On Monday the NRL announced that the annual City v Country match will not be continuing after the 2017 fixture takes place in Mudgee.
It’s been stated that the game is to be replaced by sending NRL games to the bush every year instead.
While on the surface it sounds like a fair trade-off, it still isn’t a good decision in my view. To a lot of people in the bush, it’d be akin to killing State of Origin back in 1987 and taking the odd Sydney club game to Queensland instead. A lot of bush players want to represent the area they came from, and some cherish that jumper as much as any other.
Sydney has been keen to kill the game off for decades, usually for the same ignorant reasons: it’s an exhibition; Country always loses (in past years); It’s not an Origin selection trial anymore; it only attracts small crowds; blah blah blah.
No one stops to think of the impact that one game can have in these small area and the impact it will have when this contest is removed. Country people will turn up to watch their side take on the city slickers. While many may still turn up to watch two NRL sides play, the passion behind such games won’t be the same.
— NRL Bulldogs (@NRL_Bulldogs) November 21, 2016
That’s not a criticism of the country people. It’s a commentary about how people want to see THEIR team play.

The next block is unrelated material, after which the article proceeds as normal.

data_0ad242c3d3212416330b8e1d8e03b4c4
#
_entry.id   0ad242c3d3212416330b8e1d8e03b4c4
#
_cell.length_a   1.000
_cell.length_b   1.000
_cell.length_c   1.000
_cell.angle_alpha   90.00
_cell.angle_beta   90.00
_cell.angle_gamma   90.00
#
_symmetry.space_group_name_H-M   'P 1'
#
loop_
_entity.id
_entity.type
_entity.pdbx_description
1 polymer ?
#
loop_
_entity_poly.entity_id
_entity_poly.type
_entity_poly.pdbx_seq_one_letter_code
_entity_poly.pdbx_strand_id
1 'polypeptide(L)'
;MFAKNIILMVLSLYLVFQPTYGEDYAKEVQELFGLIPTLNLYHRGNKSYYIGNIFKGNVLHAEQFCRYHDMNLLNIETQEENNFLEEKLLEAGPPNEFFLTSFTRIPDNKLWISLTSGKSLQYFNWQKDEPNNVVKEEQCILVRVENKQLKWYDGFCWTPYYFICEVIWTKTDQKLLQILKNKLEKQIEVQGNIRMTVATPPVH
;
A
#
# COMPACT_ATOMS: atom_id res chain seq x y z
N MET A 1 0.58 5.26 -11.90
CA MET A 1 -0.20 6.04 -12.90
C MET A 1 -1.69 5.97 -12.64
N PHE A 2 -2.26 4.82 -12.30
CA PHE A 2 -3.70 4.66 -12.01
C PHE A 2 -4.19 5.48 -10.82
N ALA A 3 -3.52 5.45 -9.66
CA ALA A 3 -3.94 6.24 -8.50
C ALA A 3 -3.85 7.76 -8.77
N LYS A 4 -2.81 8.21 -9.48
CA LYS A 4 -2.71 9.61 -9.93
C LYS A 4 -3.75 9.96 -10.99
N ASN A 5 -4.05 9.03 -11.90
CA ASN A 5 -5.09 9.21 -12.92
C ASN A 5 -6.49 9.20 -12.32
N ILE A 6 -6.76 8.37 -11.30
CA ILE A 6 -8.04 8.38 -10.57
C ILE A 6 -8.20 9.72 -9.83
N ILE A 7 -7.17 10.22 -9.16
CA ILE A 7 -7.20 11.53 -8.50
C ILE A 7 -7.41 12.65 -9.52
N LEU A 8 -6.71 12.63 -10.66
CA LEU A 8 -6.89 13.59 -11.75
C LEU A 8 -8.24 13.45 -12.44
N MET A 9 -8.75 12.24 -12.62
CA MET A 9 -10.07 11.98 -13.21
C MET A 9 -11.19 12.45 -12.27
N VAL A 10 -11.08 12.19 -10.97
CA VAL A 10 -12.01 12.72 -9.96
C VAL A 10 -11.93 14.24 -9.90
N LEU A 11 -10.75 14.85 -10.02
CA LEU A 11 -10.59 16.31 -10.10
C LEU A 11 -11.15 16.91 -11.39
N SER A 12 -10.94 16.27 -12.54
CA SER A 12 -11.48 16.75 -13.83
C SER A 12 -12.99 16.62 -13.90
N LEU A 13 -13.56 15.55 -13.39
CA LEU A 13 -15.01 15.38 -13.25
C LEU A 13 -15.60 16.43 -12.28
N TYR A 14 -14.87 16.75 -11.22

There’s no reason why the City v Country game cannot be retained and made into a more important fixture on the calendar, while also having NRL games played in the bush.
If I had my way, I’d have City v Country be more than a just a NSW game – make it a national game played in a different state every year.
Country players from around the nation would go up against players hailing from the city. Essentially make it capital cities versus the rest of Australia.
The NRL’s statement announcing this decision contained comments which only made the decision more perplexing – this excerpt from the official NRL release, in particular:
NSWRL CEO Dave Trodden echoed the sentiments of the CRL, saying that NSW city players had enjoyed playing in matches against the country teams.
“The Country v City clash is one of the most exciting days on the rugby league calendar for the host country town,” Mr Trodden said.
“This match will be a great opportunity for fans in the country to see some of the state’s best players in action as we say farewell to this special event.”
If it’s a special event, why kill it?
The fact that it is one of the most exciting days for the host town shows the value and importance of it to the people in the bush, so why kill it?
If the players enjoy the entire experience, why kill it?
No mention was made as to why it wouldn’t continue, though. Only talk about how there will be a big condescending celebration, akin to dancing on the grave of bush footy.
With our national side showing little interest in playing any other nations than England and New Zealand, Test matches are fast becoming more of a pointless exercise than City v Country, which actually has some benefit as it could very easily be used to help promote and strengthen the growth of the game nationally.
Now we will be left with the Country Rugby League constantly begging for one or two NRL games every year to try and fill the void of a game that was so incessantly disrespected by Sydney that it will soon no longer exist, but a game which meant a huge amount to those in rural NSW.